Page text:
The reuse of cooling tower water (CTW) can substantially lower the freshwater footprint of cooling towers. CTW requires desalination before its reuse, and pre-treatment before desalination enhances the desalination efficiency. Constructed wetlands (CWs) have been shown to remove fractions from CTW that hamper physico-chemical desalination technologies, and thus provide adequate pre-treatment. However, CTW contains biocides, and these and their transformation products are potentially toxic to aquatic fauna in surface flow CWs. Therefore, we assessed the acute toxicity to daphnids of CTW which contained the biocide 2,2-dibromo-3-nitrilopropionamide (DBNPA), and the impact of photodegradation and the presence of biocide glutaraldehyde on its toxicity. It was observed that the toxicity of DBNPA in CTW was lower than that reported in the literature, and non-target screening showed that this was due to rapid DBNPA transformation, via 2-monobromo-3-nitrilopropionamide (MBNPA) and nitrilopropionamide (NPA). Photodegradation resulted in an increased CTW toxicity after 1 h of illumination as a result of the formation of new DBNPA transformation products, and subsequent decrease in toxicity after 48 h. The simultaneous presence of DBNPA and glutaraldehyde resulted in the formation of interaction products. Photodegradation did not result in unique interaction products, but increased the rate of interaction product formation, leading to a decrease in toxicity. Due to the toxicity of DBNPA in CTW and the effect of photodegradation on this toxicity, it is not recommended to use a surface flow CW as first treatment step in a multistage CW-system for the treatment of CTW.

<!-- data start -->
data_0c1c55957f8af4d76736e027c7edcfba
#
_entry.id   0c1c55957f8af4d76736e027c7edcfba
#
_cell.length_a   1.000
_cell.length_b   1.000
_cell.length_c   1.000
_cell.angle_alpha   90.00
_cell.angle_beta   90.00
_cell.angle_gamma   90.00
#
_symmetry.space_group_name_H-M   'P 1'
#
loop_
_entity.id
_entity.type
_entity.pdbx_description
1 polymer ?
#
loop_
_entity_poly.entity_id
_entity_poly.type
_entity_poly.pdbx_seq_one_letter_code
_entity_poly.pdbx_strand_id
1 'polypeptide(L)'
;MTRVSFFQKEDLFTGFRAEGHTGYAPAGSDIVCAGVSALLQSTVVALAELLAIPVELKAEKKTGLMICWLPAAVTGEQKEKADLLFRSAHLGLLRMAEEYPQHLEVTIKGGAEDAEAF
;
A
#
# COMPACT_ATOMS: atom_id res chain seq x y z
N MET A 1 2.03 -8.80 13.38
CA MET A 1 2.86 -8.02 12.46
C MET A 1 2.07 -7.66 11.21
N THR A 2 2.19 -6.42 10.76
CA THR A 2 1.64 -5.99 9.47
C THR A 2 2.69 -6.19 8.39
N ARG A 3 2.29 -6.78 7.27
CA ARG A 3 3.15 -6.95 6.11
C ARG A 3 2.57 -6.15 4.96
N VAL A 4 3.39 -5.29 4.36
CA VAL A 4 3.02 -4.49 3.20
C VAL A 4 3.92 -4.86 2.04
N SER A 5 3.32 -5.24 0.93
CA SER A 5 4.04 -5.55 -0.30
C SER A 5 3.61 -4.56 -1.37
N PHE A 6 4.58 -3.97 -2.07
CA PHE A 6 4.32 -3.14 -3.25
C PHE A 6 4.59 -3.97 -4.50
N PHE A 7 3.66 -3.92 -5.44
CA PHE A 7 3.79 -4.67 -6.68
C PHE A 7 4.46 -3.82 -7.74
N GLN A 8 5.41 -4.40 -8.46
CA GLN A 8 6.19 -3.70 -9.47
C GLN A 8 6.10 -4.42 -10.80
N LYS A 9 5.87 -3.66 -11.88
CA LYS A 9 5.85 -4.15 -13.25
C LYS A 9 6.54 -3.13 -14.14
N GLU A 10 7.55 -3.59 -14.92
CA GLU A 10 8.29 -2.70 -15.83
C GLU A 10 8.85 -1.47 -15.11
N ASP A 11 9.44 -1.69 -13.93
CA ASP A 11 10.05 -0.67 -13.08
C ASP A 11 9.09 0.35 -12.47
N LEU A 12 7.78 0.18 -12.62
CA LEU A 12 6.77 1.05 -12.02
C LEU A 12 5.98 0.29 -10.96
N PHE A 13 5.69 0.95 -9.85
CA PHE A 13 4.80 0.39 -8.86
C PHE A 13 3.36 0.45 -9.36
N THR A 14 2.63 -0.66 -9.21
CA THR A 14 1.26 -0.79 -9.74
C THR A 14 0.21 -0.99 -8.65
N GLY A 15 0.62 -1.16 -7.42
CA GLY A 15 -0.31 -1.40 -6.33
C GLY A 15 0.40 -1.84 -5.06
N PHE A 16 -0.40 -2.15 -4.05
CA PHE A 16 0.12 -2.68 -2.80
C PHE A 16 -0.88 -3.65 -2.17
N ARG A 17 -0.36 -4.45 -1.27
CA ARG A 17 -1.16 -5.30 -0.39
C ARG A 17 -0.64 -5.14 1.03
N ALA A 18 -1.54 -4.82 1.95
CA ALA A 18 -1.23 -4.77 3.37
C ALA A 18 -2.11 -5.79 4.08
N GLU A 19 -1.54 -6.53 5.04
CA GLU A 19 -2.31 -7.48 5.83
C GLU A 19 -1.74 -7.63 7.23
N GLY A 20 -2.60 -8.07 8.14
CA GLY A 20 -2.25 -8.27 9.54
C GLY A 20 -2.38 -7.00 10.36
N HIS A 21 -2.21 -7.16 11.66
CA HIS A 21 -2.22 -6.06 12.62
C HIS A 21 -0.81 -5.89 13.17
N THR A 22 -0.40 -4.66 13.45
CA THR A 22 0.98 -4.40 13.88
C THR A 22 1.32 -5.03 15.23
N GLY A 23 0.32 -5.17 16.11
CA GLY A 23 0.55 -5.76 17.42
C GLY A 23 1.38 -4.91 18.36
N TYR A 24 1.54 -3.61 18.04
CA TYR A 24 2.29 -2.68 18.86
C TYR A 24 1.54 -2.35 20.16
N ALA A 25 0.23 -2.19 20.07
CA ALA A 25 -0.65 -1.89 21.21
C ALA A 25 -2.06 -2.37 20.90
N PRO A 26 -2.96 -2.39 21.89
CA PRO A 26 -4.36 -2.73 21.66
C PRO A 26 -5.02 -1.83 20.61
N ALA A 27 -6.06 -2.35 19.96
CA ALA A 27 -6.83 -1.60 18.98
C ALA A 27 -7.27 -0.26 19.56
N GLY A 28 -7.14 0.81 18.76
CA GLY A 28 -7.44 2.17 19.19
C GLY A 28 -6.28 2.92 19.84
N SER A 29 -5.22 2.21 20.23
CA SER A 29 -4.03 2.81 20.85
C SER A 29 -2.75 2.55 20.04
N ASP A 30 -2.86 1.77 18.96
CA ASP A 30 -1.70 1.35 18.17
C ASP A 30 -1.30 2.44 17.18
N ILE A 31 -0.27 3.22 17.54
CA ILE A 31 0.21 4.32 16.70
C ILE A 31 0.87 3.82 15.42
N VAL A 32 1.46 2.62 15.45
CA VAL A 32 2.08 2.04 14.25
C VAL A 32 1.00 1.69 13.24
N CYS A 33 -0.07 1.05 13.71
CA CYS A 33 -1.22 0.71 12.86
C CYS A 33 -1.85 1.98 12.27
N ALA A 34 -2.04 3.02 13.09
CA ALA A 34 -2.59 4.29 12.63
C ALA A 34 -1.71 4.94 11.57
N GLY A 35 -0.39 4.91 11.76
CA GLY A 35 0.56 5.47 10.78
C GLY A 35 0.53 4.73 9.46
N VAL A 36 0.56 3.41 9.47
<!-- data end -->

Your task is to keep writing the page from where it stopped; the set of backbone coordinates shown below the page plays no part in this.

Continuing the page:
|Number of pages||11|
|Journal||Environmental Science: Water Research and Technology|
|Publication status||Published - Apr 2020|